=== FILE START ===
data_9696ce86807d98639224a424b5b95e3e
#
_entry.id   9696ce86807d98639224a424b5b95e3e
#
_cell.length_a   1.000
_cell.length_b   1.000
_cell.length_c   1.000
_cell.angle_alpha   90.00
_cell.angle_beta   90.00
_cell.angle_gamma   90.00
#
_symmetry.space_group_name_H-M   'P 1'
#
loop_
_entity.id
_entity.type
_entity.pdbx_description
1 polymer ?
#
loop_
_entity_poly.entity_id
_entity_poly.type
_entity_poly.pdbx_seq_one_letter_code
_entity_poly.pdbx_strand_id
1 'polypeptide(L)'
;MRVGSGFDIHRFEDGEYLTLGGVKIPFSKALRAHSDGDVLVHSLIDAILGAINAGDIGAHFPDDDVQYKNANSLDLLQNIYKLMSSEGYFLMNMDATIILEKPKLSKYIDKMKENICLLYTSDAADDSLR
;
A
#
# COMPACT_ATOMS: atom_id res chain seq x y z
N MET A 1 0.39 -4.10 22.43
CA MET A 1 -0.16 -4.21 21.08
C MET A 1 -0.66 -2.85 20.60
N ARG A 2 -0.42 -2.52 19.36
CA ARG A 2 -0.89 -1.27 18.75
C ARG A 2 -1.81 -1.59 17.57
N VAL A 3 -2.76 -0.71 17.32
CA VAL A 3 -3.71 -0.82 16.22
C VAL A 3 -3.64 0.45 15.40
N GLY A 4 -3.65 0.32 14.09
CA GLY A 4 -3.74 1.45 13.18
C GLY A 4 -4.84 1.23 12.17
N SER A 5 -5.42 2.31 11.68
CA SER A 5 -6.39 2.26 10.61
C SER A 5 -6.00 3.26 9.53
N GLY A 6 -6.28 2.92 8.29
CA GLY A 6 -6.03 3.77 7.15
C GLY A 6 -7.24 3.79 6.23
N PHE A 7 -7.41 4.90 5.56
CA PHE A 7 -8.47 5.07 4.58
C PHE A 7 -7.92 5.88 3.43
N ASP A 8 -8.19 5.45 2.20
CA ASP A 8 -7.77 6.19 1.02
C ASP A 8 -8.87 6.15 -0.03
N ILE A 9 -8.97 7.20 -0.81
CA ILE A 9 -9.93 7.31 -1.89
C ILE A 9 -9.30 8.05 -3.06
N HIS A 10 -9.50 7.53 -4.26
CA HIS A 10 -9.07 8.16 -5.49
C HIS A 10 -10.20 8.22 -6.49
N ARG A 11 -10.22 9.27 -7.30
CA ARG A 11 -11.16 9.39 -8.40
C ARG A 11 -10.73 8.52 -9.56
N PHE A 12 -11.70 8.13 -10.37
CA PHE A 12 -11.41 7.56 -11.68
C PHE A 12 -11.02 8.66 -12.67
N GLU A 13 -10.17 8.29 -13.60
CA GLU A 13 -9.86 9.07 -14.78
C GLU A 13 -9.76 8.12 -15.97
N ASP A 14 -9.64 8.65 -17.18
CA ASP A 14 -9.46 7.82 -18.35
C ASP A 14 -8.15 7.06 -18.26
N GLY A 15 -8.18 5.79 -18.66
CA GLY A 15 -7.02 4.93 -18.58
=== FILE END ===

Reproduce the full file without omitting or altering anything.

data_9696ce86807d98639224a424b5b95e3e
#
_entry.id   9696ce86807d98639224a424b5b95e3e
#
_cell.length_a   1.000
_cell.length_b   1.000
_cell.length_c   1.000
_cell.angle_alpha   90.00
_cell.angle_beta   90.00
_cell.angle_gamma   90.00
#
_symmetry.space_group_name_H-M   'P 1'
#
loop_
_entity.id
_entity.type
_entity.pdbx_description
1 polymer ?
#
loop_
_entity_poly.entity_id
_entity_poly.type
_entity_poly.pdbx_seq_one_letter_code
_entity_poly.pdbx_strand_id
1 'polypeptide(L)'
;MRVGSGFDIHRFEDGEYLTLGGVKIPFSKALRAHSDGDVLVHSLIDAILGAINAGDIGAHFPDDDVQYKNANSLDLLQNIYKLMSSEGYFLMNMDATIILEKPKLSKYIDKMKENICLLYTSDAADDSLR
;
A
#
# COMPACT_ATOMS: atom_id res chain seq x y z
N MET A 1 0.39 -4.10 22.43
CA MET A 1 -0.16 -4.21 21.08
C MET A 1 -0.66 -2.85 20.60
N ARG A 2 -0.42 -2.52 19.36
CA ARG A 2 -0.89 -1.27 18.75
C ARG A 2 -1.81 -1.59 17.57
N VAL A 3 -2.76 -0.71 17.32
CA VAL A 3 -3.71 -0.82 16.22
C VAL A 3 -3.64 0.45 15.40
N GLY A 4 -3.65 0.32 14.09
CA GLY A 4 -3.74 1.45 13.18
C GLY A 4 -4.84 1.23 12.17
N SER A 5 -5.42 2.31 11.68
CA SER A 5 -6.39 2.26 10.61
C SER A 5 -6.00 3.26 9.53
N GLY A 6 -6.28 2.92 8.29
CA GLY A 6 -6.03 3.77 7.15
C GLY A 6 -7.24 3.79 6.23
N PHE A 7 -7.41 4.90 5.56
CA PHE A 7 -8.47 5.07 4.58
C PHE A 7 -7.92 5.88 3.43
N ASP A 8 -8.19 5.45 2.20
CA ASP A 8 -7.77 6.19 1.02
C ASP A 8 -8.87 6.15 -0.03
N ILE A 9 -8.97 7.20 -0.81
CA ILE A 9 -9.93 7.31 -1.89
C ILE A 9 -9.30 8.05 -3.06
N HIS A 10 -9.50 7.53 -4.26
CA HIS A 10 -9.07 8.16 -5.49
C HIS A 10 -10.20 8.22 -6.49
N ARG A 11 -10.22 9.27 -7.30
CA ARG A 11 -11.16 9.39 -8.40
C ARG A 11 -10.73 8.52 -9.56
N PHE A 12 -11.70 8.13 -10.37
CA PHE A 12 -11.41 7.56 -11.68
C PHE A 12 -11.02 8.66 -12.67
N GLU A 13 -10.17 8.29 -13.60
CA GLU A 13 -9.86 9.07 -14.78
C GLU A 13 -9.76 8.12 -15.97
N ASP A 14 -9.64 8.65 -17.18
CA ASP A 14 -9.46 7.82 -18.35
C ASP A 14 -8.15 7.06 -18.26
N GLY A 15 -8.18 5.79 -18.66
CA GLY A 15 -7.02 4.93 -18.58